- Stating that the hazard that caused mold damage is not a covered event: If the alleged source of mold, such as a roof leak or flood, is not a covered peril, the insurance company may claim the mold itself is not a covered loss.
You never know what you will get from insurance companies. In some mold damage claims, the insurance company may cover all of the policyholder’s losses without pushback. In others, an insurer may deny the claim outright without giving a clear reason for the denial.
As a general practice, you should anticipate the worst. Assume that an insurance company will put its own interests before yours. This way, you will be ready if the insurer undervalues or denies your mold damage claim.
Common Tricks Insurance Companies Play on Mold Damage Claimants
Removing mold and restoring your property may not come cheap. The insurance company will also know the cost of your claim—and it may be intent on avoiding that cost.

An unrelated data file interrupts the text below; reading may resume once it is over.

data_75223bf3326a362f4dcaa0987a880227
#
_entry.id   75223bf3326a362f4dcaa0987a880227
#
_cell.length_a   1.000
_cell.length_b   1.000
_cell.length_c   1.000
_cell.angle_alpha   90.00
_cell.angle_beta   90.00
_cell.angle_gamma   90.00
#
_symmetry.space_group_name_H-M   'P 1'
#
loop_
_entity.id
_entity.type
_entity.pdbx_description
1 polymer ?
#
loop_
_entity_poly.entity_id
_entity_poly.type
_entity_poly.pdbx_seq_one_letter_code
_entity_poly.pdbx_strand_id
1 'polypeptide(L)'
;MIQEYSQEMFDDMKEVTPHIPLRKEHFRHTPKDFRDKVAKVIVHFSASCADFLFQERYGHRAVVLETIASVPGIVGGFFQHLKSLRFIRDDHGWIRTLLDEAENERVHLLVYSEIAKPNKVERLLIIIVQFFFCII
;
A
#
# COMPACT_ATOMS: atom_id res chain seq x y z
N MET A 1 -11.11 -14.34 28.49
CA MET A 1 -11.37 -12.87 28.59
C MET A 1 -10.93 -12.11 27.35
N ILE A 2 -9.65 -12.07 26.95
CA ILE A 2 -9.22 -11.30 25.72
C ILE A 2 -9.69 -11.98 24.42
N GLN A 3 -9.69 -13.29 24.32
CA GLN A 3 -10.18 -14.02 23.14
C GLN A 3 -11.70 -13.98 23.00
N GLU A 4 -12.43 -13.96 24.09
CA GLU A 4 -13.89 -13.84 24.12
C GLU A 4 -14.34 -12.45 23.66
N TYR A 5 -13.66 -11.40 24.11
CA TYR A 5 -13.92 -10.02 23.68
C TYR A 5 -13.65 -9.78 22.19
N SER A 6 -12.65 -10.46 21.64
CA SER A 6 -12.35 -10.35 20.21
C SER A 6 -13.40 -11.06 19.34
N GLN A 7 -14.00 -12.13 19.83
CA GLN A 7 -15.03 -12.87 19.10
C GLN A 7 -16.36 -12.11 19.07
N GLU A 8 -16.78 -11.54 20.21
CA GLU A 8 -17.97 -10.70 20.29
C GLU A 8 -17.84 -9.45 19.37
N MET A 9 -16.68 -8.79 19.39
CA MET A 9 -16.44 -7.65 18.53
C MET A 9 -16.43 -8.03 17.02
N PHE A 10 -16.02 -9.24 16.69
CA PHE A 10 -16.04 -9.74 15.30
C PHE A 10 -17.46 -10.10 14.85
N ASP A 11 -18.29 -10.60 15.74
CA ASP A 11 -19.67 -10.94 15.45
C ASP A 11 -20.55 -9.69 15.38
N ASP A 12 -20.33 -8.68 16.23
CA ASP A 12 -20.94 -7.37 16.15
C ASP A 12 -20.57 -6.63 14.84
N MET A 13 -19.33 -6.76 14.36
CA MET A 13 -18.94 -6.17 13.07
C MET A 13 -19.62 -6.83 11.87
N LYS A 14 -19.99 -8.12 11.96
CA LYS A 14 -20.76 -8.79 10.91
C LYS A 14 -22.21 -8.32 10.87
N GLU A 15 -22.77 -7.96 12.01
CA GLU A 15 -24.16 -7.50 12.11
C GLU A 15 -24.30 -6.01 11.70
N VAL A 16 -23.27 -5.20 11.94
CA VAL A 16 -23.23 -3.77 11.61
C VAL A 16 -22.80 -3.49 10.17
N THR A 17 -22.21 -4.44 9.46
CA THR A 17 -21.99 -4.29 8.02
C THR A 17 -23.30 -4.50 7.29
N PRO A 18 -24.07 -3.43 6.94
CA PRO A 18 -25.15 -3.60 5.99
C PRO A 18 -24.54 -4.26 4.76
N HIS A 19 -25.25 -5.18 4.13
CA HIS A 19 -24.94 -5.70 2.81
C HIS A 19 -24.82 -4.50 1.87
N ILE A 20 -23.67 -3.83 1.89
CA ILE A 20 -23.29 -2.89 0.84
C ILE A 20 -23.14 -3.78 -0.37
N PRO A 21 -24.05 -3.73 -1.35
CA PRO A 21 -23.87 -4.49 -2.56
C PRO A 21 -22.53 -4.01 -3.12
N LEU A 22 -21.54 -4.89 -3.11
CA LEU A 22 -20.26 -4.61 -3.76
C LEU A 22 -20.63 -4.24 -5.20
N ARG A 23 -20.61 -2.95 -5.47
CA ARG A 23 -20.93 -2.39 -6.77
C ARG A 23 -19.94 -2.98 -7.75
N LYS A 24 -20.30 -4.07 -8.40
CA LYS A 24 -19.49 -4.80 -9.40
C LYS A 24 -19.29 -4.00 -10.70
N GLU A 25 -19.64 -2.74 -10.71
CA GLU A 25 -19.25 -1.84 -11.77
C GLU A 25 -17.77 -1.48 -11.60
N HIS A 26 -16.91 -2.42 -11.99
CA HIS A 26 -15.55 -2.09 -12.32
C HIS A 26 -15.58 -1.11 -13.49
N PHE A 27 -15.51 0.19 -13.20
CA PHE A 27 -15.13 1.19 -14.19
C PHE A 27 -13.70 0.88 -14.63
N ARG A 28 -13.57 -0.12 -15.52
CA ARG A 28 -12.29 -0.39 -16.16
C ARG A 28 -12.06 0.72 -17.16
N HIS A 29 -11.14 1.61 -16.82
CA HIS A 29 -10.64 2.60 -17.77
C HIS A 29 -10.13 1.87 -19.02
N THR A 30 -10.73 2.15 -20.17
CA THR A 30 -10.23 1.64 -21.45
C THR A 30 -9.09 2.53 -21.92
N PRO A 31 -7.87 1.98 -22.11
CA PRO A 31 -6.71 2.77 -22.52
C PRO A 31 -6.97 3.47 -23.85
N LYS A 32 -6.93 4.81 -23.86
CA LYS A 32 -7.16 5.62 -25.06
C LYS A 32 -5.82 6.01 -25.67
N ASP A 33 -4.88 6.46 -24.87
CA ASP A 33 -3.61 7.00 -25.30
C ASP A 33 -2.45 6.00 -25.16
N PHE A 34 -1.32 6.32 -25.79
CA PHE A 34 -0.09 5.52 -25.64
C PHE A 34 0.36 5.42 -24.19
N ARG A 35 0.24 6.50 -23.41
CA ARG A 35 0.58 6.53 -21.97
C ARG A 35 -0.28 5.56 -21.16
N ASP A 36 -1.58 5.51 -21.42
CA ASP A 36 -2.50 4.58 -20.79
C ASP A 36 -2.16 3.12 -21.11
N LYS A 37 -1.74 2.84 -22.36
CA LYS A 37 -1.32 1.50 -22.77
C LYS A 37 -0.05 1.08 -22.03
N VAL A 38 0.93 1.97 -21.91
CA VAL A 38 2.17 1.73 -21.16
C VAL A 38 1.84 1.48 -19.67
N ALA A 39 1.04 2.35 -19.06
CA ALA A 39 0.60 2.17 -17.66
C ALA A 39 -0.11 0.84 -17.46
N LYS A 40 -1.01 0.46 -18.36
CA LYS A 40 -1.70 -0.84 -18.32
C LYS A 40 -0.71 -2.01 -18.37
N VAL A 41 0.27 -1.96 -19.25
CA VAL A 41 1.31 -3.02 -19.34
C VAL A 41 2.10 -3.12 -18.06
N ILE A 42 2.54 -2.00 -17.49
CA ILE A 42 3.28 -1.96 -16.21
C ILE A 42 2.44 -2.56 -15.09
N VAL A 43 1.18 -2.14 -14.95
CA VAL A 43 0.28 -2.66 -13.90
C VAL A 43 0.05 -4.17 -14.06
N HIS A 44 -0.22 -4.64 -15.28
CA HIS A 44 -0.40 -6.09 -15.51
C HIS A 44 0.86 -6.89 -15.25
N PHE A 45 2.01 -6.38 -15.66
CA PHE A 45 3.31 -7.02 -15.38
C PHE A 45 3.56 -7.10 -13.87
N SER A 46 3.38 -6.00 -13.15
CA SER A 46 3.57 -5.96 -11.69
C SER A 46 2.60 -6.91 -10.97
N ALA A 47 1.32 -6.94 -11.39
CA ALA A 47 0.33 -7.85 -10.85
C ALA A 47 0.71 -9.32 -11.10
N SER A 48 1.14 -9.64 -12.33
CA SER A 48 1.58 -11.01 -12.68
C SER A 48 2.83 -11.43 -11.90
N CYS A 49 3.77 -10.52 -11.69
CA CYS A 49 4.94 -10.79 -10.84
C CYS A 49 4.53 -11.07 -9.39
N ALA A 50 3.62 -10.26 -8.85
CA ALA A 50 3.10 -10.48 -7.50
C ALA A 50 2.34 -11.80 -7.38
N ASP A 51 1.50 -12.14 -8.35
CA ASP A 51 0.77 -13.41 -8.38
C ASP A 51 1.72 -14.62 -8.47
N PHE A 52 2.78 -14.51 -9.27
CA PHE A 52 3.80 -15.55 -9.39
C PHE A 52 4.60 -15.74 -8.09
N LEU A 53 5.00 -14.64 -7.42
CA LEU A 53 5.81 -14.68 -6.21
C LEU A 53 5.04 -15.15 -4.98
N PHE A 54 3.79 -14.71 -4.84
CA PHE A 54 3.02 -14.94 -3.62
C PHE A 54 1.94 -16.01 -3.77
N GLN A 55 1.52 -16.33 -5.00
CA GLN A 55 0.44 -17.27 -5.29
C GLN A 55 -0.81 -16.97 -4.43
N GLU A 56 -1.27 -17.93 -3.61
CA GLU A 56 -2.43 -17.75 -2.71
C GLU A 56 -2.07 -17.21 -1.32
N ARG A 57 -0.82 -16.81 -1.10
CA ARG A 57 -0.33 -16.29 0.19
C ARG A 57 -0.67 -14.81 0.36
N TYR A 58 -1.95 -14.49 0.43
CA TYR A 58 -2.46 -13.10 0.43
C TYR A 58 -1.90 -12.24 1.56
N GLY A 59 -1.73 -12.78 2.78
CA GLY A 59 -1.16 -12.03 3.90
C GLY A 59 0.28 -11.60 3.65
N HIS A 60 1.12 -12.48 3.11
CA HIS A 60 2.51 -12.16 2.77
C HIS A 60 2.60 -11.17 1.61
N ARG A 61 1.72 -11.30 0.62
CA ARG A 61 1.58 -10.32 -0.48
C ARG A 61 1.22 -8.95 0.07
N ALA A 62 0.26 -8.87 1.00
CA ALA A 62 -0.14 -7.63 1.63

In addition to the more formal tactics we have listed, an insurance company may resort to less above-board tactics to avoid paying a claim, such as:
- Stall: An insurance company may stall, betting that you will become desperate and accept a lowball settlement offer. An attorney can pressure the insurance company to handle your claim efficiently, making it clear that you will not accept an insufficient settlement offer.
- Make several arguments for denying or underpaying your claim: If your attorney stymies the insurance company’s first reason for denying your claim, the insurer may give you another reason. If their first denial does not succeed, you can expect the insurer to try again.
- Resort to legalese: An insurance company may confuse or manipulate a policyholder with complicated, overly wordy language. This tactic will prove less effective on an experienced property damage attorney.
How an Attorney Can Refute the Insurance Company’s Reason for Denying or Underpaying Your Claim
An experienced mold damage claim attorney should anticipate an insurance company’s questionable practices and can fight back against them by:
- Citing the details of your policy: If the insurance company alleges that your policy does not cover a certain peril (like water damage or mold), your lawyer can cite policy language proving otherwise. An insurer that continues to push back against a covered event puts itself at risk of litigation for bad faith practices.